Craig White's Literature Courses

Terms / Themes


An anecdote is a brief narrative embedded in a larger genre such as an essay or biography. The anecdote is used to entertain and inform by its concise illustration of a distinction, characteristic, or foible of the subject or human nature.

The term also appears in "anecdotal evidence," in which an incident is related to support or attack a theoretical or ideological position. Such an incident may or may not be representative of larger statistical truths but may succeed rhetorically because it fulfills an audience's expectations and prejudices and satisfies desire for images and narratives. 

OED [etymology < Fr anecdote < Latin anecdota < Greek "things unpublished" (leading to original meaning of "secret, private, or hitherto unpublished narratives or details of history"]

def. 2a. The narrative of a detached incident, or of a single event, told as being in itself interesting or striking. (At first, an item of gossip.) a short account of a particular incident or event, especially of an interesting or amusing nature.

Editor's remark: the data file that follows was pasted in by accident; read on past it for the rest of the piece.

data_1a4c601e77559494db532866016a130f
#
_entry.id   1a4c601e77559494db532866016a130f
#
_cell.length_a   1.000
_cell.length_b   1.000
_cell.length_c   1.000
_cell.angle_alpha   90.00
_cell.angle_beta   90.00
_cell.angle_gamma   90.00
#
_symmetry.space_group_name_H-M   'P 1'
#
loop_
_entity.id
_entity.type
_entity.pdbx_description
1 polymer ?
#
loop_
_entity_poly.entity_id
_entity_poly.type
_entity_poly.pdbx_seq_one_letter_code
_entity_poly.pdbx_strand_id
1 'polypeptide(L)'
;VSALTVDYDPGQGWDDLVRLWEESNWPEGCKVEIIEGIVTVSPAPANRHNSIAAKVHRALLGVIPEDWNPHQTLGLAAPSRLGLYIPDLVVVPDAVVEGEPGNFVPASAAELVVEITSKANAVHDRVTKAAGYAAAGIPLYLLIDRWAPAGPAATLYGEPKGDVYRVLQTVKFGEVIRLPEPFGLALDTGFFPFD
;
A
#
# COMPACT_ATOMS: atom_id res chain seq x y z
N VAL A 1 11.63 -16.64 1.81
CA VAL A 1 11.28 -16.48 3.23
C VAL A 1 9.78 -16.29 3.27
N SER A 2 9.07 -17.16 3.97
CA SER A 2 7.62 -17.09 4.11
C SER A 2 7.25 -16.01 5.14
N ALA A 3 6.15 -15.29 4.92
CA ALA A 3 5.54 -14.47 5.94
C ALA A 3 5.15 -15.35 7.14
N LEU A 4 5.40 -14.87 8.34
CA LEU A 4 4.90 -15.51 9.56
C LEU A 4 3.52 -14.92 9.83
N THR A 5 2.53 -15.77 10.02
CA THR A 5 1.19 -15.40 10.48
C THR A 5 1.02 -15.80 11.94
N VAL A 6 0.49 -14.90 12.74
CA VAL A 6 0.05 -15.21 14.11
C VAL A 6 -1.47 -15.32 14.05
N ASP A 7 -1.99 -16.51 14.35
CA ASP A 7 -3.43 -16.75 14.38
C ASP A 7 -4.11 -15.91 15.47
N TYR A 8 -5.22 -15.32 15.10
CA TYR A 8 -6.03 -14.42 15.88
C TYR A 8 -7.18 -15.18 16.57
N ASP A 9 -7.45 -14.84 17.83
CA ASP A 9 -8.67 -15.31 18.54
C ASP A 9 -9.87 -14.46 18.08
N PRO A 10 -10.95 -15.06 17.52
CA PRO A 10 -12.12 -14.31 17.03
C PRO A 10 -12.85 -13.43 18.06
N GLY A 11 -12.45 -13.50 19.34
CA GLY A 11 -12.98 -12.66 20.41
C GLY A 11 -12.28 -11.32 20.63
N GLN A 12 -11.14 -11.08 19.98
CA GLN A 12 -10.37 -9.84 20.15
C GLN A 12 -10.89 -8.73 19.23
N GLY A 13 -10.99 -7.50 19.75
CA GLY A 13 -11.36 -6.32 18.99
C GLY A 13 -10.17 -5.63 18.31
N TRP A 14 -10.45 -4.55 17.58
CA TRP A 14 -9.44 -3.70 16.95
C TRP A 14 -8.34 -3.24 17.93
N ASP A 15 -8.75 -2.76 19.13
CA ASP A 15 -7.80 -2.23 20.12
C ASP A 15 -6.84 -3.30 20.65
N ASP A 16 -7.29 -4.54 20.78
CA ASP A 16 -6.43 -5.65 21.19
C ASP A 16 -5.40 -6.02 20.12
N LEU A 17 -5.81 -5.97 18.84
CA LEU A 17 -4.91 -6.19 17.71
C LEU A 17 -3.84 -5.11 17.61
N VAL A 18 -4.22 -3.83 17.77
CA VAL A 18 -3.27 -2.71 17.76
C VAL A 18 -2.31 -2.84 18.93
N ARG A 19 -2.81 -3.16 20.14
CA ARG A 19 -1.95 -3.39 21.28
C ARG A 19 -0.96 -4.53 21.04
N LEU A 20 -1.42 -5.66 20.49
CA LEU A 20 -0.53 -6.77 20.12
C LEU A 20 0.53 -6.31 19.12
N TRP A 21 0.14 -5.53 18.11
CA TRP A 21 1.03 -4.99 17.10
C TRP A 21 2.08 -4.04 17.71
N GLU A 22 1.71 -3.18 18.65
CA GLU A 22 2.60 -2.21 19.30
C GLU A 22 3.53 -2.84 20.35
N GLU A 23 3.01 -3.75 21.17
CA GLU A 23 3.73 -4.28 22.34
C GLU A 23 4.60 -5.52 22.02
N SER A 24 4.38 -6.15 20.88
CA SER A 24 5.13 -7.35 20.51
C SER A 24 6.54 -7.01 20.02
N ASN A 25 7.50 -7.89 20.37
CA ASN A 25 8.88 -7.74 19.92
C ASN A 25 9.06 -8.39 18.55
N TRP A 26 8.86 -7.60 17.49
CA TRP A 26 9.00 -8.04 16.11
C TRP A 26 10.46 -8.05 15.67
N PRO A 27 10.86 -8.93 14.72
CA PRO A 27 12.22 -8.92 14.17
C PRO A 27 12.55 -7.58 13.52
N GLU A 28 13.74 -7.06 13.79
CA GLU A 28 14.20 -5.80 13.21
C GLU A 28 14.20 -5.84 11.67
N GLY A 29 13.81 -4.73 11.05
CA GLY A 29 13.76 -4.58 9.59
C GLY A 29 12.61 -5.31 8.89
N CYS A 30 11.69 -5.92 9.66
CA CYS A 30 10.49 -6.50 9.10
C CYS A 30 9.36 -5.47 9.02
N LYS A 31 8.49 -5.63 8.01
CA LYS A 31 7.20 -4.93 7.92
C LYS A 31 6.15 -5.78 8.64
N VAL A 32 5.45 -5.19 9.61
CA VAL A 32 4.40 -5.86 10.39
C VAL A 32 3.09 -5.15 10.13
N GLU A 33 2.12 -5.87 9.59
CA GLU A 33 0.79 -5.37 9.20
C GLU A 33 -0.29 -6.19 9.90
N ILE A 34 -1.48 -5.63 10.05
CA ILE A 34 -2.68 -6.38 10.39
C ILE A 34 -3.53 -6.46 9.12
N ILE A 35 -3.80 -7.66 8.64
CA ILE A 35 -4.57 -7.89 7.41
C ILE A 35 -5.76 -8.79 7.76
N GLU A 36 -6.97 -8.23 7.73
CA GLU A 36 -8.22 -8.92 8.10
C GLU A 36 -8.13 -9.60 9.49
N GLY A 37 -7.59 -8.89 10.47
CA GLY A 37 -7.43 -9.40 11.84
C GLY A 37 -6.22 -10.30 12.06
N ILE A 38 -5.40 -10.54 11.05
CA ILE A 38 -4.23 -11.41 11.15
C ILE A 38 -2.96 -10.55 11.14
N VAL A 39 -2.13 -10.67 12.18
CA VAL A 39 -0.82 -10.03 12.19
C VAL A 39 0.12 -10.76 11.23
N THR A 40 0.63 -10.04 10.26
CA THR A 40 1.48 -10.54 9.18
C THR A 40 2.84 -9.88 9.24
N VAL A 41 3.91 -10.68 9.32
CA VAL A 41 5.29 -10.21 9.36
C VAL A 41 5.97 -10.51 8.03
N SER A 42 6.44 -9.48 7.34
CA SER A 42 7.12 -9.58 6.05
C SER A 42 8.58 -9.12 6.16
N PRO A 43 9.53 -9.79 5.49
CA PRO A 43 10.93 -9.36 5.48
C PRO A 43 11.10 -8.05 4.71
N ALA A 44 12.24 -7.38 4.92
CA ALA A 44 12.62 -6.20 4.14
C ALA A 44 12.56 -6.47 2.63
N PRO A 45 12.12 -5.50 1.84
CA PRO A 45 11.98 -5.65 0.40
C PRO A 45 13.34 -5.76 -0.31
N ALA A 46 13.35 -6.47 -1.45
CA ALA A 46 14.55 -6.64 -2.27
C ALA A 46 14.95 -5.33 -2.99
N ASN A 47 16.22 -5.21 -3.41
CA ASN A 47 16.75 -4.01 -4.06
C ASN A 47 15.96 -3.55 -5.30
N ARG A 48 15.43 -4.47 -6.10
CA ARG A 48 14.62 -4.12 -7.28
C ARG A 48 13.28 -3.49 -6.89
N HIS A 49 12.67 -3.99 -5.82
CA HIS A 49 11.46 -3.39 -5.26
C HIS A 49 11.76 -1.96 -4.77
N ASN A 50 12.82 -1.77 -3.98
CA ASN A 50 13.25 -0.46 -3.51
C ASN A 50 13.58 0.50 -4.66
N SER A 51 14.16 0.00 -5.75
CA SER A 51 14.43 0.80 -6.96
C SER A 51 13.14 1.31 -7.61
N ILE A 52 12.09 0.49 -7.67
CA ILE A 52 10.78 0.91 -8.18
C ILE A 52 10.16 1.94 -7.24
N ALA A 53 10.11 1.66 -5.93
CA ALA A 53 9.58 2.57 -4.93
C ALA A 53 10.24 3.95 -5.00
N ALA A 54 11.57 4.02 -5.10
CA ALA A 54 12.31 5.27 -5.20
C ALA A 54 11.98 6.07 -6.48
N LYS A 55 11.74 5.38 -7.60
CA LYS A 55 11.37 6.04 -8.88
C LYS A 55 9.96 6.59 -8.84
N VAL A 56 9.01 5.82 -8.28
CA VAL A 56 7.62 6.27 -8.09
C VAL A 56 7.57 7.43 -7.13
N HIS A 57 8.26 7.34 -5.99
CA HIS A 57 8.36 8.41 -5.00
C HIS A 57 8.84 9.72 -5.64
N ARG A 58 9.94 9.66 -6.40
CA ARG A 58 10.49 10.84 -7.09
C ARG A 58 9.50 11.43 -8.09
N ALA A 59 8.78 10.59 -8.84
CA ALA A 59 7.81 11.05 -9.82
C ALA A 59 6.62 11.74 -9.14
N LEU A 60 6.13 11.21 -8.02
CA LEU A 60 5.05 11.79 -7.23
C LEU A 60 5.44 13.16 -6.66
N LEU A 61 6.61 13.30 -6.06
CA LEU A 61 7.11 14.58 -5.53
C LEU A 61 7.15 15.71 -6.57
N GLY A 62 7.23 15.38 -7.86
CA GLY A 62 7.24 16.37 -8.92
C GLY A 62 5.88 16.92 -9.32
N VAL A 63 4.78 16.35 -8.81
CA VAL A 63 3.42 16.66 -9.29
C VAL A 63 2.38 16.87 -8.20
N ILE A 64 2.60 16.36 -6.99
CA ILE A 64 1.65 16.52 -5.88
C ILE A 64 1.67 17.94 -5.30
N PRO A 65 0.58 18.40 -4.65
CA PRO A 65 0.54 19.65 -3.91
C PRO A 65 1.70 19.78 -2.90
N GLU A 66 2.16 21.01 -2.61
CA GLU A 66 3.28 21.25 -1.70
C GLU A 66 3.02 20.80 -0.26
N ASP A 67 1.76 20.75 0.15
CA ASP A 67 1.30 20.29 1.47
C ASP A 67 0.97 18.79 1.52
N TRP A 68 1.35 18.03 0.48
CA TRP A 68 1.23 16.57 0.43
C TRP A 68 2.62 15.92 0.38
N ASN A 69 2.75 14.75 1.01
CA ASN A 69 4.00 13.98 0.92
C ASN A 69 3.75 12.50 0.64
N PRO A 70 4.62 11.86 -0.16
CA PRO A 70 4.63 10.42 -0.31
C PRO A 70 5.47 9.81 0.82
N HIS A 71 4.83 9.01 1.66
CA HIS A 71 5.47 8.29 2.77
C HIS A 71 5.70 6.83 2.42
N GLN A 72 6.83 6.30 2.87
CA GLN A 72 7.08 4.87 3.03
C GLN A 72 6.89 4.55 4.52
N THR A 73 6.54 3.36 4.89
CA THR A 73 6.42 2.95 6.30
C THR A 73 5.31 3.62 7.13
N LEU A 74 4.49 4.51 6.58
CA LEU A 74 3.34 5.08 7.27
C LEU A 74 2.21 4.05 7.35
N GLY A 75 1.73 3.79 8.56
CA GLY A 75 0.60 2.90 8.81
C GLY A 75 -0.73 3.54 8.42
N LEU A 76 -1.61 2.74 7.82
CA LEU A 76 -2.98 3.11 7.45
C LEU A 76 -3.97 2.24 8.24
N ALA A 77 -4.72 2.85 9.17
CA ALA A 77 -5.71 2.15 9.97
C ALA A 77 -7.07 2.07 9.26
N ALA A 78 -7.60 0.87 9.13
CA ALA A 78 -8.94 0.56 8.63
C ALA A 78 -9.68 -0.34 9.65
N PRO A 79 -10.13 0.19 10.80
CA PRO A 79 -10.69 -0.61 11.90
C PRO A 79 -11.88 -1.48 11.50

Example of usage from

"The writer makes his living by anecdotes. He searches them out and carves them as the raw materials of his profession. No hunter stalking his prey is more alert to the presence of his quarry than a writer looking for small incidents that cast a strong light on human behavior." (Norman Cousins, The Healing Heart: Antidotes to Panic and Helplessness. Avon, 1984)

Example of usage of "anecdotal evidence": from

"Anecdotal evidence is in some ways at the opposite extreme from statistical evidence. . . . [T]he kinds of thinking based on anecdotal evidence is less concerned with verifiable trends and patterns than with a more detailed and up-close presentation of particular instances.

"Given the difficulty of claiming that a single case (anecdote) is representative of the whole, researchers using anecdotal evidence tend to achieve authority through a large number of small instances, which begin to suggest a trend. Authority can also be acquired through the audience's sense of the analytical ability of the researcher, his or her skill, for example, at convincingly connecting the evidence with the claim."
(David Rosenwasser and Jill Stephen, Writing Analytically, 5th ed. Thomson, 2009)









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